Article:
### Analyzing the Mirror Deck for Game Design

It's been a few years since I created the Mirror Deck and posted it on DriveThruCards. As a reminder, it's a deck of cards numbered 1 through 99, where each number can have its digits transposed, so the deck is only 54 cards. I asked some advice from other game designers recently on where to take the deck next. James Ernest was especially helpful, recommending that I look for any rarities or natural "sets" in the deck that would lend themselves to game mechanisms.

I'm looking at how I can make a two-player trick-taking game out of the Mirror Deck.

## Triangular Numbers

There are 13 triangular numbers in the deck's range, which I could mark with a triangle "suit" icon.

1, 3, 6, 10, 15, 21, 28, 36, 45, 55, 66, 78, 91

## Perfect Squares

There are 9 numbers in the deck's range, which I could mark with a square "suit" icon.

1, 4, 9, 16, 25, 36, 49, 64, 81

## Primes

There are 25 prime numbers in the deck's range, which I could mark with a "P" icon as its own suit.

2, 3, 5, 7, 11, 13, 17, 19, 23, 29, 31, 37, 41, 43, 47, 53, 59, 61, 67, 71, 73, 79, 83, 89, 97

## Differences

The main hook of the Mirror Deck is how you can treat each card as a higher or lower value. It would be useful to know the maximum difference of any two inverted numbers.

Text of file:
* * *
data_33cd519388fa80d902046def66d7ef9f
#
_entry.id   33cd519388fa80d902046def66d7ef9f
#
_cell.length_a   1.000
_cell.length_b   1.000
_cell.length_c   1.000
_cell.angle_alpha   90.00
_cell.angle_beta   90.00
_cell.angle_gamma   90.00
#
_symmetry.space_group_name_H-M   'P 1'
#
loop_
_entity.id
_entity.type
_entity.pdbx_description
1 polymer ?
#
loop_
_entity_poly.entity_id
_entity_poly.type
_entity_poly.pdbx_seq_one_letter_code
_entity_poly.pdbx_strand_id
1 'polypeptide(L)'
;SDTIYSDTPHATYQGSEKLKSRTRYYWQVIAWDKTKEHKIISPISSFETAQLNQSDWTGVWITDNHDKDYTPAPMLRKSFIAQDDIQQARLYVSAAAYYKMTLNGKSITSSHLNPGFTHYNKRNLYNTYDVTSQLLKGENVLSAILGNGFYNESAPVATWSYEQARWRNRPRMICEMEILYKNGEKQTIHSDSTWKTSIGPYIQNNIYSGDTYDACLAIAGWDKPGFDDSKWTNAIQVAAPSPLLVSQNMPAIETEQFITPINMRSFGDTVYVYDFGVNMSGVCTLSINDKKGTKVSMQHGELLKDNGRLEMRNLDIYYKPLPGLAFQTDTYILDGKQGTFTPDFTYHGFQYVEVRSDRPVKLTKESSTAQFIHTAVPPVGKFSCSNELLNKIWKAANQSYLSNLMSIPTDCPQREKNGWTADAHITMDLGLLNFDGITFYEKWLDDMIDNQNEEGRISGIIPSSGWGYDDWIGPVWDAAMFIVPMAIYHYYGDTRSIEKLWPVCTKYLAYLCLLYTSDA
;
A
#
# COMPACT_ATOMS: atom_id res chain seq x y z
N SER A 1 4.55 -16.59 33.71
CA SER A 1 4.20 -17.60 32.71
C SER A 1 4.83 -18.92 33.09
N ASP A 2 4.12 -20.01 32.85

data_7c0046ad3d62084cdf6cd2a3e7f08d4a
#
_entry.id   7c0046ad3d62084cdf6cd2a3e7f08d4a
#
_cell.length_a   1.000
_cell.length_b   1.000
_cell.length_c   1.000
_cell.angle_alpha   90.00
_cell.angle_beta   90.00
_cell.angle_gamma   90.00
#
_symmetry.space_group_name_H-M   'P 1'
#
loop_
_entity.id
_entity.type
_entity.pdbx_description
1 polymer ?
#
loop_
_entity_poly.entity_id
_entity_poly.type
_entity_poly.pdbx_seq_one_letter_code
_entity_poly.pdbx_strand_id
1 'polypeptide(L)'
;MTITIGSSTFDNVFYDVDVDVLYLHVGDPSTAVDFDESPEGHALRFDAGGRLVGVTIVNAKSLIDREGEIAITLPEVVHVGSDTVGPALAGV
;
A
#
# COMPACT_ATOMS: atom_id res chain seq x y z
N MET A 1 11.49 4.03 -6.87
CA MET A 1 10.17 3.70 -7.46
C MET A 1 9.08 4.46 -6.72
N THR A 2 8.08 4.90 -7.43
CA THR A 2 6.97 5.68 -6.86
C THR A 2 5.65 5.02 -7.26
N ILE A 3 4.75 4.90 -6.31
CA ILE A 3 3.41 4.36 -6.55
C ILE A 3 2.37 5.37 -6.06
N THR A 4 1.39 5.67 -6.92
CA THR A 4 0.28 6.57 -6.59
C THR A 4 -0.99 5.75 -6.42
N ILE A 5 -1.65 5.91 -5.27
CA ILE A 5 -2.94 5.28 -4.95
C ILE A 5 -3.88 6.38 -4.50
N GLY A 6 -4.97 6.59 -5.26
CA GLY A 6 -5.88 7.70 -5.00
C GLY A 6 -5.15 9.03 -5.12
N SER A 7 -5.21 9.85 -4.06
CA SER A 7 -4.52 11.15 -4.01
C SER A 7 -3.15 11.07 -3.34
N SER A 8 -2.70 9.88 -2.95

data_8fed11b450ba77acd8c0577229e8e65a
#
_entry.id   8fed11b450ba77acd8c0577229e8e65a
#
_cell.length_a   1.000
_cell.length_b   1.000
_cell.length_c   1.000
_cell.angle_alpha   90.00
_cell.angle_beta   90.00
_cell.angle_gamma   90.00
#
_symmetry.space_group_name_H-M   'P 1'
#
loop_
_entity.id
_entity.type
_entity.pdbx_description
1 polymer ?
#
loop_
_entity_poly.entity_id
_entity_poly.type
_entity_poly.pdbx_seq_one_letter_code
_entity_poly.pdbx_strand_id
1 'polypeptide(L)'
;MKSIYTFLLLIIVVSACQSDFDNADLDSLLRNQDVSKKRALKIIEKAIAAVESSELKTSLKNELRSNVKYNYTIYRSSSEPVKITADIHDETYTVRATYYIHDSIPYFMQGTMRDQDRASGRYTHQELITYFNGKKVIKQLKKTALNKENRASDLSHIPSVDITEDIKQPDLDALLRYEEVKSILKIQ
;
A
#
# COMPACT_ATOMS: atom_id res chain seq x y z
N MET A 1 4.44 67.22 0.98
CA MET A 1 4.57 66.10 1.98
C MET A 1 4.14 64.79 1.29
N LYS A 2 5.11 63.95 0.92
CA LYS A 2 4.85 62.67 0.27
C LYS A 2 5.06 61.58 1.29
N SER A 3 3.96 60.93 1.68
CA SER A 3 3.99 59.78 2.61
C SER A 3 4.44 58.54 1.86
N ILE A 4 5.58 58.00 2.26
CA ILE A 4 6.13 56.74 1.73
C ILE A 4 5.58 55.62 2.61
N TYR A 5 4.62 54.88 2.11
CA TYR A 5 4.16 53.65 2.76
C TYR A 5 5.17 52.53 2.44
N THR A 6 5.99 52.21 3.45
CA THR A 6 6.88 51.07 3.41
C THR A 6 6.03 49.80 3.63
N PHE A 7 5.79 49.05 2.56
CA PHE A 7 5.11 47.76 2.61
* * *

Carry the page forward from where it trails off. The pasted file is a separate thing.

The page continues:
• Difference: 0 (9 Cards): 11|11, 22|22, 33|33, 44|44, 55|55, 66|66, 77|77, 88|88, 99|99
• Difference: 9 (9 Cards): 21|12, 32|23, 43|34, 54|45, 65|56, 76|67, 87|78, 98|89, 10|1
• Difference: 18 (8 Cards): 31|13, 42|24, 53|35, 64|46, 75|57, 86|68, 97|79, 20|2
• Difference: 27 (7 Cards): 41|14, 52|25, 63|36, 74|47, 85|58, 96|69, 30|3
• Difference: 36 (6 Cards): 51|15, 62|26, 73|37, 84|48, 95|59, 40|4
• Difference: 45 (5 Cards): 61|16, 72|27, 83|38, 94|49, 50|5
• Difference: 54 (4 Cards): 71|17, 82|28, 93|39, 60|6
• Difference: 63 (3 Cards): 81|18, 92|29, 70|7
• Difference: 72 (2 Cards): 91|19, 80|8
• Difference: 81 (1 Card): 90|9

I can use a dice face symbol to note the number of cards in each of those suits, for example the Difference:36 cards would have a ⚅ symbol because there are six cards in that set.

## Multiples of 11

One thing I noticed from the beginning is that a multiple of 11 has the least flexibility in the whole deck, since it cannot create a new number by transposing its digits. In most game designs, I'd probably set this set aside with some special rules. For example...

• A dummy leader in a two-player trick-taking game: Shuffle up the 11s into their own deck. Reveal a new card at the start of a trick. This is the lead card.
• Stakes of a round: The game is divided into 9 rounds, each worth progressively more points. The first round is worth 11, the second worth 22, and so on. The winner of a round takes the card into their score pile.
• Trump Cards: I could just say that these nine cards "beat" any other card in a trick. A trump card can only be beaten by another trump card of higher value. So 11 beats any normal trick, but 22 beats that, and 33 beats that, and so on.

I think I'll go with the last option since it keeps things flexible.

In a future post, I'll write up the rules to a trick-taking game using the Mirror Deck. Stay tuned!